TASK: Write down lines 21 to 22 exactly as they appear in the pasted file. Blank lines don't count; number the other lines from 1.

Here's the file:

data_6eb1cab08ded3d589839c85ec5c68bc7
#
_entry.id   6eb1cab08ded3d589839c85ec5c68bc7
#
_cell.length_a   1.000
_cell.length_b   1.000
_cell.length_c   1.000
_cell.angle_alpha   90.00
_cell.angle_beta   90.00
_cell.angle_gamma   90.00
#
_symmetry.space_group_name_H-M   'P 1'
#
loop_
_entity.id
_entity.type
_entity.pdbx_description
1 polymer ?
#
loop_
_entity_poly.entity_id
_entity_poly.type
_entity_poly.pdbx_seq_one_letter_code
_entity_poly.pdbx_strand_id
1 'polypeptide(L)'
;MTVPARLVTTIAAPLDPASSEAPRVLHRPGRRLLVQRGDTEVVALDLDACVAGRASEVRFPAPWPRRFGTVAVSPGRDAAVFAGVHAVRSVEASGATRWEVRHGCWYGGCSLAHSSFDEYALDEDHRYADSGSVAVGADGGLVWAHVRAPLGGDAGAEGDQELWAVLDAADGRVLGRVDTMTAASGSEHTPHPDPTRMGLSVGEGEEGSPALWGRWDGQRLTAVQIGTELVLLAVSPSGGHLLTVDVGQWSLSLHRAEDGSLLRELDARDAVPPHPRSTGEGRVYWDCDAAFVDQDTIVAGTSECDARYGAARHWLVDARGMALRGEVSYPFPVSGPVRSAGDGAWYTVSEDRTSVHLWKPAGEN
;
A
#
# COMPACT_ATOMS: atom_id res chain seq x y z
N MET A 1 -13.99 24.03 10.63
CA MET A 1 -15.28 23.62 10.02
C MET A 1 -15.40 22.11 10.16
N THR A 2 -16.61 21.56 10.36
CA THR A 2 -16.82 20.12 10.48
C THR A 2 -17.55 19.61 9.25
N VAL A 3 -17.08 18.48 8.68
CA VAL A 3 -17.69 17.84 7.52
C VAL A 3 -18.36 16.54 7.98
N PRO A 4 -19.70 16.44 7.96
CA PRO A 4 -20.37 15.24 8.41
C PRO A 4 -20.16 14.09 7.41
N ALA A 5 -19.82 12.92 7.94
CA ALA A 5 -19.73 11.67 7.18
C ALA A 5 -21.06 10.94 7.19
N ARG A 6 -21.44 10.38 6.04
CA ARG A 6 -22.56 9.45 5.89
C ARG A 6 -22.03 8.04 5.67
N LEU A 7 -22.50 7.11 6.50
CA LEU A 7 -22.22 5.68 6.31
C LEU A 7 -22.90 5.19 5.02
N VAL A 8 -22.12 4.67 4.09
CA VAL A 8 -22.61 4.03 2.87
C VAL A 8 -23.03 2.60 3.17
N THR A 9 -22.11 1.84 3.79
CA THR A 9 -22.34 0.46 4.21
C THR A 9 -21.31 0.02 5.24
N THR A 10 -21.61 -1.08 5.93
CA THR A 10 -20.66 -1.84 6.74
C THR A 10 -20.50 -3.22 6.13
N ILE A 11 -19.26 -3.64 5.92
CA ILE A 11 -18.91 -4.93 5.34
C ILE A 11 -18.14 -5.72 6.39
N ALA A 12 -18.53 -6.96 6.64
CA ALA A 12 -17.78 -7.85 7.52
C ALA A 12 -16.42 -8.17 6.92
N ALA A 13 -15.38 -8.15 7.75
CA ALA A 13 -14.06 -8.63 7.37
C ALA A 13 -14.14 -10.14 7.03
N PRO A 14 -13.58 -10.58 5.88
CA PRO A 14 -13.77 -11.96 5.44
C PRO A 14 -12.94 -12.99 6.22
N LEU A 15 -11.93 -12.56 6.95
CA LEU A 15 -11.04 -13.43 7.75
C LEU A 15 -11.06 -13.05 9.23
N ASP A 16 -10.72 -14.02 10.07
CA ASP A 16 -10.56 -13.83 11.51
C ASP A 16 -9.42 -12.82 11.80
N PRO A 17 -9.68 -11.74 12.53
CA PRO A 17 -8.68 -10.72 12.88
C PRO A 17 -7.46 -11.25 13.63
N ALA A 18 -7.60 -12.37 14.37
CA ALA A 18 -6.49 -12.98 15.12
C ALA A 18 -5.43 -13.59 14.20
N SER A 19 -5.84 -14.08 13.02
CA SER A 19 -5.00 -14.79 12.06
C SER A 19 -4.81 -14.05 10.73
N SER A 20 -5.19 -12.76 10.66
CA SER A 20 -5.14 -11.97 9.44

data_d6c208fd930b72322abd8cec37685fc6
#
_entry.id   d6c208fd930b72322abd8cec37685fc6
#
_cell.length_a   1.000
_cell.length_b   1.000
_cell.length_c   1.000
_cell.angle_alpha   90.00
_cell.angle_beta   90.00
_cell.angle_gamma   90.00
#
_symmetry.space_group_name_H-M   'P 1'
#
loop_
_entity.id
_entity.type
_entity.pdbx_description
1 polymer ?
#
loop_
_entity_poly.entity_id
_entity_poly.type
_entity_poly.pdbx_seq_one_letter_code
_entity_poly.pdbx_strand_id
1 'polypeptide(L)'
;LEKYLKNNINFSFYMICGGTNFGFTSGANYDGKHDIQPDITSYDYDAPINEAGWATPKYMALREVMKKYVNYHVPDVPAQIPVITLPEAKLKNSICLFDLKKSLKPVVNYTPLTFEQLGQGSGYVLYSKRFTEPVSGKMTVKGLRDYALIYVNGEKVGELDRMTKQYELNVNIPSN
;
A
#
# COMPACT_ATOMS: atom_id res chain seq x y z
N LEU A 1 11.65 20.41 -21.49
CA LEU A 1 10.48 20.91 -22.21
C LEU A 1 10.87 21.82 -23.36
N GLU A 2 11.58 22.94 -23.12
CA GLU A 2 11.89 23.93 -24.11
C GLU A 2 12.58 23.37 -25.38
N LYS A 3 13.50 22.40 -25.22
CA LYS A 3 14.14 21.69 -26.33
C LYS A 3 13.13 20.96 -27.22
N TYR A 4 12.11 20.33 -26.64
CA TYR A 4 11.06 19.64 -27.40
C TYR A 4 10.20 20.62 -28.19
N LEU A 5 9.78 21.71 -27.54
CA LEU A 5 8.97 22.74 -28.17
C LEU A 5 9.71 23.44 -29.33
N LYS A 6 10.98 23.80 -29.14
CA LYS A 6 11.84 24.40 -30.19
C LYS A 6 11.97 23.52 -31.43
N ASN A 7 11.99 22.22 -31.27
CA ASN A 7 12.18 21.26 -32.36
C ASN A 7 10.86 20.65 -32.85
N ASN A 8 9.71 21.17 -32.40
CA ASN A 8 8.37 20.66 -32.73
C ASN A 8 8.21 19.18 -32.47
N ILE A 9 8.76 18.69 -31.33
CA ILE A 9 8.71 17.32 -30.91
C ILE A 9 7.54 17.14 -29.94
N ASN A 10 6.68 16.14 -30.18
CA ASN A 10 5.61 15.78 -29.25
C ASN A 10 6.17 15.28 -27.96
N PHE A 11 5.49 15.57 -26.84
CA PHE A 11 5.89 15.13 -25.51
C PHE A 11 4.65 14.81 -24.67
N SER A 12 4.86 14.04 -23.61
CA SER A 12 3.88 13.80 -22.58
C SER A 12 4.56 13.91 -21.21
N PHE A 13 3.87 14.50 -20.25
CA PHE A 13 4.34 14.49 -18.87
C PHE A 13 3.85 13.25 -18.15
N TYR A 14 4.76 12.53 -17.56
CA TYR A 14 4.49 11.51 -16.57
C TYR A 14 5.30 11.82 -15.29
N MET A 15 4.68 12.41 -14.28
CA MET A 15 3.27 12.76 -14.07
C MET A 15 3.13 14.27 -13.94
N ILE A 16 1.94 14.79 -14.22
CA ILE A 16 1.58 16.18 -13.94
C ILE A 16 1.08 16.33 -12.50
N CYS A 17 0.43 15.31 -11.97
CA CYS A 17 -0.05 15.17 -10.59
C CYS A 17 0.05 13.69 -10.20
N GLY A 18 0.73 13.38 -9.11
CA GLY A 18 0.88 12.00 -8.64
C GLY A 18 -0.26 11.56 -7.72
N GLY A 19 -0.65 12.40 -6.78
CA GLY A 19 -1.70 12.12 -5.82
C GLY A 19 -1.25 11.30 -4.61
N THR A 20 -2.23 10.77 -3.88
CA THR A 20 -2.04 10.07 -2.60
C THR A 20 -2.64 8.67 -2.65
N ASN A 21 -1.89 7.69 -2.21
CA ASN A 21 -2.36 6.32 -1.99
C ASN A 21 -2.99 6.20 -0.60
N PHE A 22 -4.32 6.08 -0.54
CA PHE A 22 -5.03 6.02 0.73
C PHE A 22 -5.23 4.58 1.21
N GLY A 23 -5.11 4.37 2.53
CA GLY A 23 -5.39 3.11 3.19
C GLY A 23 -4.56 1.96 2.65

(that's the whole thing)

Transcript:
_entity_poly.entity_id
_entity_poly.type